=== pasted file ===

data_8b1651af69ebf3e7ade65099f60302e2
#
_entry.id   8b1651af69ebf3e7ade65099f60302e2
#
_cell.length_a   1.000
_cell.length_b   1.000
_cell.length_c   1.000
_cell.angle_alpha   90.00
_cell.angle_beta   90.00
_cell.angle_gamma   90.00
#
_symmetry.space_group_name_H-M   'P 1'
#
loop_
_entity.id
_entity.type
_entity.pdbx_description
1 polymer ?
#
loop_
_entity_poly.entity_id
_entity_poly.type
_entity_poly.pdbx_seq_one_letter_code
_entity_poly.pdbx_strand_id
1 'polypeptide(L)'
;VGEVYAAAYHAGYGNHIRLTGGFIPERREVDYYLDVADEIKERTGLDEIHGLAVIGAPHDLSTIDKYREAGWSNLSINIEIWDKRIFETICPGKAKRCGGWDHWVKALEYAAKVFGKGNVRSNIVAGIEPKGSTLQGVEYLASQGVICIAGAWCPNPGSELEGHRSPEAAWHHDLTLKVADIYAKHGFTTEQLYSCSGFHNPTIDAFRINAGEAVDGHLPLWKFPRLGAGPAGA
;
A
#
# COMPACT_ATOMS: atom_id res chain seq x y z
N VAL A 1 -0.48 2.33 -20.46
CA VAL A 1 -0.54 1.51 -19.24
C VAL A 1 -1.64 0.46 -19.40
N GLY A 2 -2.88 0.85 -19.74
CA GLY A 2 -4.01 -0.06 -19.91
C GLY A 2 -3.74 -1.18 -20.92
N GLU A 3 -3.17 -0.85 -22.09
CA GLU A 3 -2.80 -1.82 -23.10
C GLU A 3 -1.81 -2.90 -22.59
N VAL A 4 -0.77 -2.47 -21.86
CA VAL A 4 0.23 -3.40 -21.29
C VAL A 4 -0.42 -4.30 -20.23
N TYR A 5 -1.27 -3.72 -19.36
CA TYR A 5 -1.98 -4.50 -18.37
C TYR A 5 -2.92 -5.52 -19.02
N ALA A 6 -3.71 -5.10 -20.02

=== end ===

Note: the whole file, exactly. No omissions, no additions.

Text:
data_8b1651af69ebf3e7ade65099f60302e2
#
_entry.id   8b1651af69ebf3e7ade65099f60302e2
#
_cell.length_a   1.000
_cell.length_b   1.000
_cell.length_c   1.000
_cell.angle_alpha   90.00
_cell.angle_beta   90.00
_cell.angle_gamma   90.00
#
_symmetry.space_group_name_H-M   'P 1'
#
loop_
_entity.id
_entity.type
_entity.pdbx_description
1 polymer ?
#
loop_
_entity_poly.entity_id
_entity_poly.type
_entity_poly.pdbx_seq_one_letter_code
_entity_poly.pdbx_strand_id
1 'polypeptide(L)'
;VGEVYAAAYHAGYGNHIRLTGGFIPERREVDYYLDVADEIKERTGLDEIHGLAVIGAPHDLSTIDKYREAGWSNLSINIEIWDKRIFETICPGKAKRCGGWDHWVKALEYAAKVFGKGNVRSNIVAGIEPKGSTLQGVEYLASQGVICIAGAWCPNPGSELEGHRSPEAAWHHDLTLKVADIYAKHGFTTEQLYSCSGFHNPTIDAFRINAGEAVDGHLPLWKFPRLGAGPAGA
;
A
#
# COMPACT_ATOMS: atom_id res chain seq x y z
N VAL A 1 -0.48 2.33 -20.46
CA VAL A 1 -0.54 1.51 -19.24
C VAL A 1 -1.64 0.46 -19.40
N GLY A 2 -2.88 0.85 -19.74
CA GLY A 2 -4.01 -0.06 -19.91
C GLY A 2 -3.74 -1.18 -20.92
N GLU A 3 -3.17 -0.85 -22.09
CA GLU A 3 -2.80 -1.82 -23.10
C GLU A 3 -1.81 -2.90 -22.59
N VAL A 4 -0.77 -2.47 -21.86
CA VAL A 4 0.23 -3.40 -21.29
C VAL A 4 -0.42 -4.30 -20.23
N TYR A 5 -1.27 -3.72 -19.36
CA TYR A 5 -1.98 -4.50 -18.37
C TYR A 5 -2.92 -5.52 -19.02
N ALA A 6 -3.71 -5.10 -20.02